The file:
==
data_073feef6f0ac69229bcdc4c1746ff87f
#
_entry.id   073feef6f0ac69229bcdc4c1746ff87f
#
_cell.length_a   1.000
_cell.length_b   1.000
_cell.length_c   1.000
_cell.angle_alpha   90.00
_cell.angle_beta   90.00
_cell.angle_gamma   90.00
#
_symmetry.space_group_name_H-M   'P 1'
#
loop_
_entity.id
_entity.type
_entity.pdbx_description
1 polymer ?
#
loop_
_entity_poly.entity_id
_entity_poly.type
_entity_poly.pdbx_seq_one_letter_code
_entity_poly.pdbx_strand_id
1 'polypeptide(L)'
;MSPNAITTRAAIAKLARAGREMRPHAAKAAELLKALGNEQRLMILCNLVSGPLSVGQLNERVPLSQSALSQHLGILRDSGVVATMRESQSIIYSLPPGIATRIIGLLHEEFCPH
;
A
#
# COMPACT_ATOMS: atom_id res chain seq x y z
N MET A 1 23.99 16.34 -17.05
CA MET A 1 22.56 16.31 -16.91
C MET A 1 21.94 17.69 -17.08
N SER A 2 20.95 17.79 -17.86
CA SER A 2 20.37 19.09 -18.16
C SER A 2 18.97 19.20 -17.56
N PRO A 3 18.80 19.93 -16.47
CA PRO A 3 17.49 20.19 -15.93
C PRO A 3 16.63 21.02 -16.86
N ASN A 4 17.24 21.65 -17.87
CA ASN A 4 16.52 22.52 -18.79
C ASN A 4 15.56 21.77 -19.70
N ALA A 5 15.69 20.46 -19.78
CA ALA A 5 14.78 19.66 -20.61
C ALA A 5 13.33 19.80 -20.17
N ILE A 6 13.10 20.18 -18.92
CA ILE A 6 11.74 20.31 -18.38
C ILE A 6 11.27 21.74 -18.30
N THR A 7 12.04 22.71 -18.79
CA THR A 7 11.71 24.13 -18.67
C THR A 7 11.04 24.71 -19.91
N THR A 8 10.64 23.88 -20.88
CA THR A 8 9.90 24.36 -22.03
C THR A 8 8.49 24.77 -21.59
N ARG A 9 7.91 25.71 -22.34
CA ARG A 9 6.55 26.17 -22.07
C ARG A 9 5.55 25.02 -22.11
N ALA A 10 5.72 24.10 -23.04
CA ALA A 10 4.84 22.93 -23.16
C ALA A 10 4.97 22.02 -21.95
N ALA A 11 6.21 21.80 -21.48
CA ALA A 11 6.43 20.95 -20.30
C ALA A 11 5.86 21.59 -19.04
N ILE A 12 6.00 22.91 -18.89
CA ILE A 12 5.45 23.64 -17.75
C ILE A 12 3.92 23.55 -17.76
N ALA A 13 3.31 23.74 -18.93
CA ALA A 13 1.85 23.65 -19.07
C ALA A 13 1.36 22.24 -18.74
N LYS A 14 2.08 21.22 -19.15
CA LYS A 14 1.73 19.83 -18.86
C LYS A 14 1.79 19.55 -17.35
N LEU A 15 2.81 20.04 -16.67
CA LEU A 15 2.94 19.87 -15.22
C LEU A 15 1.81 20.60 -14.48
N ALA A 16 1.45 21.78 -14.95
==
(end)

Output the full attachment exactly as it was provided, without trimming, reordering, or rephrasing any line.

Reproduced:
data_073feef6f0ac69229bcdc4c1746ff87f
#
_entry.id   073feef6f0ac69229bcdc4c1746ff87f
#
_cell.length_a   1.000
_cell.length_b   1.000
_cell.length_c   1.000
_cell.angle_alpha   90.00
_cell.angle_beta   90.00
_cell.angle_gamma   90.00
#
_symmetry.space_group_name_H-M   'P 1'
#
loop_
_entity.id
_entity.type
_entity.pdbx_description
1 polymer ?
#
loop_
_entity_poly.entity_id
_entity_poly.type
_entity_poly.pdbx_seq_one_letter_code
_entity_poly.pdbx_strand_id
1 'polypeptide(L)'
;MSPNAITTRAAIAKLARAGREMRPHAAKAAELLKALGNEQRLMILCNLVSGPLSVGQLNERVPLSQSALSQHLGILRDSGVVATMRESQSIIYSLPPGIATRIIGLLHEEFCPH
;
A
#
# COMPACT_ATOMS: atom_id res chain seq x y z
N MET A 1 23.99 16.34 -17.05
CA MET A 1 22.56 16.31 -16.91
C MET A 1 21.94 17.69 -17.08
N SER A 2 20.95 17.79 -17.86
CA SER A 2 20.37 19.09 -18.16
C SER A 2 18.97 19.20 -17.56
N PRO A 3 18.80 19.93 -16.47
CA PRO A 3 17.49 20.19 -15.93
C PRO A 3 16.63 21.02 -16.86
N ASN A 4 17.24 21.65 -17.87
CA ASN A 4 16.52 22.52 -18.79
C ASN A 4 15.56 21.77 -19.70
N ALA A 5 15.69 20.46 -19.78
CA ALA A 5 14.78 19.66 -20.61
C ALA A 5 13.33 19.80 -20.17
N ILE A 6 13.10 20.18 -18.92
CA ILE A 6 11.74 20.31 -18.38
C ILE A 6 11.27 21.74 -18.30
N THR A 7 12.04 22.71 -18.79
CA THR A 7 11.71 24.13 -18.67
C THR A 7 11.04 24.71 -19.91
N THR A 8 10.64 23.88 -20.88
CA THR A 8 9.90 24.36 -22.03
C THR A 8 8.49 24.77 -21.59
N ARG A 9 7.91 25.71 -22.34
CA ARG A 9 6.55 26.17 -22.07
C ARG A 9 5.55 25.02 -22.11
N ALA A 10 5.72 24.10 -23.04
CA ALA A 10 4.84 22.93 -23.16
C ALA A 10 4.97 22.02 -21.95
N ALA A 11 6.21 21.80 -21.48
CA ALA A 11 6.43 20.95 -20.30
C ALA A 11 5.86 21.59 -19.04
N ILE A 12 6.00 22.91 -18.89
CA ILE A 12 5.45 23.64 -17.75
C ILE A 12 3.92 23.55 -17.76
N ALA A 13 3.31 23.74 -18.93
CA ALA A 13 1.85 23.65 -19.07
C ALA A 13 1.36 22.24 -18.74
N LYS A 14 2.08 21.22 -19.15
CA LYS A 14 1.73 19.83 -18.86
C LYS A 14 1.79 19.55 -17.35
N LEU A 15 2.81 20.04 -16.67
CA LEU A 15 2.94 19.87 -15.22
C LEU A 15 1.81 20.60 -14.48
N ALA A 16 1.45 21.78 -14.95